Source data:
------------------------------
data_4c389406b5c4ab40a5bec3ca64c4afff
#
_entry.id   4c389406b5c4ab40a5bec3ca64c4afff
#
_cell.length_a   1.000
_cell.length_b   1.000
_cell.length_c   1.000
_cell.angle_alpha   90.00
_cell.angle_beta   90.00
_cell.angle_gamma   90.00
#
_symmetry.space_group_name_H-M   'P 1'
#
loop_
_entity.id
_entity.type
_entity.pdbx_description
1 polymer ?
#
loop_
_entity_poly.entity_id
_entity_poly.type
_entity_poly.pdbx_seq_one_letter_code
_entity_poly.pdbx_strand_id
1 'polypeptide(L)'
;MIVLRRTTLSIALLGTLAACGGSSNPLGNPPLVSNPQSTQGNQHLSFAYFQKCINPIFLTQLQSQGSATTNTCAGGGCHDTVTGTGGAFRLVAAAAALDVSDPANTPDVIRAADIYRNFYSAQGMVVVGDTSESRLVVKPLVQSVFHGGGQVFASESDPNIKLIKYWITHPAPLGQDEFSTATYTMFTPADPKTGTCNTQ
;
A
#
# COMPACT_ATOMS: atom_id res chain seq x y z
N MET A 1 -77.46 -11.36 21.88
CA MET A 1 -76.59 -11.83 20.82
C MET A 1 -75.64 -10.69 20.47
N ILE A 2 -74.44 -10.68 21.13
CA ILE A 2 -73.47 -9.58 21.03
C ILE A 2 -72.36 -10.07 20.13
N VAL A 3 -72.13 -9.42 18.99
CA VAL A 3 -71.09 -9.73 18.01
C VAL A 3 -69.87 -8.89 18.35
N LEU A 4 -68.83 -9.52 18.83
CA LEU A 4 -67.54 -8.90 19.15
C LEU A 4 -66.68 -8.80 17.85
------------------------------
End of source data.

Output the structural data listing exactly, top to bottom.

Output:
data_4c389406b5c4ab40a5bec3ca64c4afff
#
_entry.id   4c389406b5c4ab40a5bec3ca64c4afff
#
_cell.length_a   1.000
_cell.length_b   1.000
_cell.length_c   1.000
_cell.angle_alpha   90.00
_cell.angle_beta   90.00
_cell.angle_gamma   90.00
#
_symmetry.space_group_name_H-M   'P 1'
#
loop_
_entity.id
_entity.type
_entity.pdbx_description
1 polymer ?
#
loop_
_entity_poly.entity_id
_entity_poly.type
_entity_poly.pdbx_seq_one_letter_code
_entity_poly.pdbx_strand_id
1 'polypeptide(L)'
;MIVLRRTTLSIALLGTLAACGGSSNPLGNPPLVSNPQSTQGNQHLSFAYFQKCINPIFLTQLQSQGSATTNTCAGGGCHDTVTGTGGAFRLVAAAAALDVSDPANTPDVIRAADIYRNFYSAQGMVVVGDTSESRLVVKPLVQSVFHGGGQVFASESDPNIKLIKYWITHPAPLGQDEFSTATYTMFTPADPKTGTCNTQ
;
A
#
# COMPACT_ATOMS: atom_id res chain seq x y z
N MET A 1 -77.46 -11.36 21.88
CA MET A 1 -76.59 -11.83 20.82
C MET A 1 -75.64 -10.69 20.47
N ILE A 2 -74.44 -10.68 21.13
CA ILE A 2 -73.47 -9.58 21.03
C ILE A 2 -72.36 -10.07 20.13
N VAL A 3 -72.13 -9.42 18.99
CA VAL A 3 -71.09 -9.73 18.01
C VAL A 3 -69.87 -8.89 18.35
N LEU A 4 -68.83 -9.52 18.83
CA LEU A 4 -67.54 -8.90 19.15
C LEU A 4 -66.68 -8.80 17.85